26 April – Sermon for the funeral of Audrey Joan Larsen
Psalm 139:1-6, 13-18
1 Corinthians 13:8-13
When we gather like this in a place like this, it is to tell not one story but two. The one is our story with each other, of which we have just heard a little today (and it is always too little); the other is God’s story with us, to which we now turn.
Yet, in this turn, we don’t leave the first story behind; we tell our own story and God’s story because they are intertwined. This relationship can be treated in all manner of ways, but today, taking the lead from the psalmist and St Paul, we’ll consider the relation of these stories through the question of what it is to know.
The quest for knowledge drives us, and some of you are here today because Audrey’s own quest for understanding drew you to each other. Among all the things that might be known, we ourselves are what we most deeply desire to know in this world. Of all the objects of knowledge we might consider, we ourselves are the most interesting, the most extraordinary. For, as the psalmist whispers, we are fearfully and wonderfully made, and we delight to know more of this.
The knowledge our searching will reveal by itself is of a certain, limited type. It is oriented toward ourselves-in-the-world as ‘problem’: the What and the How and Why of what we do, or need, or suffer.
Yet the knowing we encountered today in the psalm and St Paul is of a different order.
Psalm 139 is one of the most intimate passages of the Scriptures, in which the poet marvels at his very self and at God’s knowledge of that self.
1 O Lord, you have searched me and known me.
13 …For it was you who formed my inward parts;
you knit me together in my mother’s womb.
14 I praise you, for I am fearfully and wonderfully made.
Alongside the poet, we heard from St Paul, who is not often accused of poetry. Yet if not aesthetically, he poetises technically – not so much in his selection of words but in his sense for the order in which things should be said, the way in which things should be made relative to each other, the grammar of our being:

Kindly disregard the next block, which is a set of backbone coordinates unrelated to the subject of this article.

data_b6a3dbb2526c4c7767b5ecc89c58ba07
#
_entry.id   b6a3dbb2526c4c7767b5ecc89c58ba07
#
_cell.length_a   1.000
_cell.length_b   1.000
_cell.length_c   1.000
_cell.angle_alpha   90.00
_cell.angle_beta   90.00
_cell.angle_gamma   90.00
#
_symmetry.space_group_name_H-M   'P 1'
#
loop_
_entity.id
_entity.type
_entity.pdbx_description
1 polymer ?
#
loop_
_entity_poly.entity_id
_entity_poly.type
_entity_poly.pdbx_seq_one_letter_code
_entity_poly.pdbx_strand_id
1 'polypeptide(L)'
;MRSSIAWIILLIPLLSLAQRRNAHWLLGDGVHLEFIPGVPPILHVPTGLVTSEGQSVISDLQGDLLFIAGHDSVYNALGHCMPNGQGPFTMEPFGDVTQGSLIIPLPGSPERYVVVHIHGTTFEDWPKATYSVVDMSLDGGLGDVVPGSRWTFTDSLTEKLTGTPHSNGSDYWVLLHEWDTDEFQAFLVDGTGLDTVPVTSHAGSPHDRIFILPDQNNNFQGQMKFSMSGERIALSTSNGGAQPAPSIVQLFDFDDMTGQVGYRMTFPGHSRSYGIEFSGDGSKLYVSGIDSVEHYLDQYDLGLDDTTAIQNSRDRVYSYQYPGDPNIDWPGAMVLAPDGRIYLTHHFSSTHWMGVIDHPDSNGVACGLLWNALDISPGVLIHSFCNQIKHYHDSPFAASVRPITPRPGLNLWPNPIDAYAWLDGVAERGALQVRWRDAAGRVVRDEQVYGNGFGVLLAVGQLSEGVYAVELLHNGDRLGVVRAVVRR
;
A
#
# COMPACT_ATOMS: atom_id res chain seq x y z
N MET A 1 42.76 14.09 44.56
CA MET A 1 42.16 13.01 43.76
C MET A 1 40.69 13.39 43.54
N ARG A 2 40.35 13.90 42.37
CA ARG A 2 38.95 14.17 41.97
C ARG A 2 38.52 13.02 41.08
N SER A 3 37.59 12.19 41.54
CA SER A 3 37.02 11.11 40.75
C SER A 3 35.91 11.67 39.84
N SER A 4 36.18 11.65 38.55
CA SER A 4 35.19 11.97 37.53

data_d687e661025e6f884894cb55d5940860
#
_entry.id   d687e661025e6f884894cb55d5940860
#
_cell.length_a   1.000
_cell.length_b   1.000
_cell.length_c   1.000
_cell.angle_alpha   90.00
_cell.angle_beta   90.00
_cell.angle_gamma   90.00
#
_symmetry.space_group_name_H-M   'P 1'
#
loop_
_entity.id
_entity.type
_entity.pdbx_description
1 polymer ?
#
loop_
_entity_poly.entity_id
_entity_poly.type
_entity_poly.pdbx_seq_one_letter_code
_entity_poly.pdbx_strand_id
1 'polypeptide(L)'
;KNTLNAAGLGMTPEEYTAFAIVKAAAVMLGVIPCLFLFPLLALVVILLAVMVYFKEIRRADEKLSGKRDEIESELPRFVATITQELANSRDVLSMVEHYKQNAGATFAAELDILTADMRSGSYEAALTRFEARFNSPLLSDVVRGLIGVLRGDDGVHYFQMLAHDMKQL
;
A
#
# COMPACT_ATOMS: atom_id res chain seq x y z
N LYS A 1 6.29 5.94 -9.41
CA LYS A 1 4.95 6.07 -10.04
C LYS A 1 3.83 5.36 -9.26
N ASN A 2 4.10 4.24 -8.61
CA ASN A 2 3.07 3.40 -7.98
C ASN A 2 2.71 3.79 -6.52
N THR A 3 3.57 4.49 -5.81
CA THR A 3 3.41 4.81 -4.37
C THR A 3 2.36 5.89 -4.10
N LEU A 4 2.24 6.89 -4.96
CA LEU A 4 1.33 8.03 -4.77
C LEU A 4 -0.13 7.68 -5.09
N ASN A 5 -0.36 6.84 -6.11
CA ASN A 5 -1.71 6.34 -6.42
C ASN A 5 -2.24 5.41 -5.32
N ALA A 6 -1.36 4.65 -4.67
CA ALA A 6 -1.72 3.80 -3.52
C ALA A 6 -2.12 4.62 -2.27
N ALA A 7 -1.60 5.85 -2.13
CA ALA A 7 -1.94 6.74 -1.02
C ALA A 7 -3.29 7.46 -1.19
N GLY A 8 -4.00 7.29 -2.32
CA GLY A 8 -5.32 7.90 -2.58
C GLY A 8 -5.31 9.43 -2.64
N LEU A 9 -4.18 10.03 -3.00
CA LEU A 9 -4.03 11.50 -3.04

I know, but only in part; yet I shall know even as I am now fully known.
These two write not of knowledge as answer to question; they intimate knowledge of mystery. This mystery is not a solvable problem but that which, of its very nature, is impenetrable. It is unmistakably there, it can be seen, it matters, but it resists comprehension.
‘Such knowledge is too wonderful for me;
it is so high that I cannot attain it…’
‘…For now we see through a glass, darkly’ (as we said it in the old tongue).
The particular mystery Paul and the poet contemplate is their own irreducible being, known to them in part, and yet fully known by another.
We are driven to know ourselves and to understand, and yet we will never reach that goal. This is not because it is too far – not because there is too much to know about ourselves – but because our comprehending in this way is not the point of it all.
The point is to know that we are known, to seek to understand out of that knowledge which is God’s knowledge of us. The mystery at the heart of our being is God’s knowledge of us, in all our strengths and all our weaknesses. We strive to grasp that God has grasped us in all our breadth and length and depth and height.
To know ourselves as God knows us would be to change what we think knowing is all about. Paul was writing against a certain interpretation of knowledge and experience. His criticism of knowledge in that community was that it didn’t carry the mystery of who they were, and the mystery of whose they were – the mystery of whose we are. And so the community was breaking apart all over the place. There was at play a knowledge which puffed up and divided rather than built up and unified.
You are more than this, he insists. And the only way you can know it is to love. Properly to be the mystery you are, to know yourself in this way, is to love. Love is the knowing which creates and builds.
For love always begins before we do, outside of us. Love is, first of all, the love we receive.
This is the love which nurses the unknowing infant; it is the love which teaches those who don’t yet know but now can understand. It is the love we hear in the ‘I do’. It is the love which holds the hand of one whose knowledge now passes in and out of reach, who is ceasing now even to know herself. It is the love which causes us to gather as we have today because we knew someone who no longer knows anything and yet is loved.
Whatever we might strive to know, it is finally only resting in the knowledge that we are known which will answer that striving.
Prophecies, tongues, knowledge – these things of ours all come to an end, and we will leave them behind. Yet if love ever ended, then we would too.
But Paul and the poet testify: Love never ends because it begins not with us but with God. We were known before we knew; we know now only in part; we will be known still, once we cease to know any longer.
We know and love – and strive after these things – because God knows and loves us. We know less than we should and love less than we ought, but God’s knowledge and love exceed ours.
This excess is like wisdom to foolishness, strength to weakness, life to death. And so when, for all our best efforts to understand, to love and to live, we find ourselves to be fools, or indifferent, or dead, God abides and exceeds and carries us over to himself.
This is how our stories are intertwined with the story of God. It is given to us to find our way to God, in the knowledge that God has already found his way to us.
To know as one known, to love as one loved: this is the call of God and the gift of God.
Let us, then, open our ears to the call that we might receive the gift.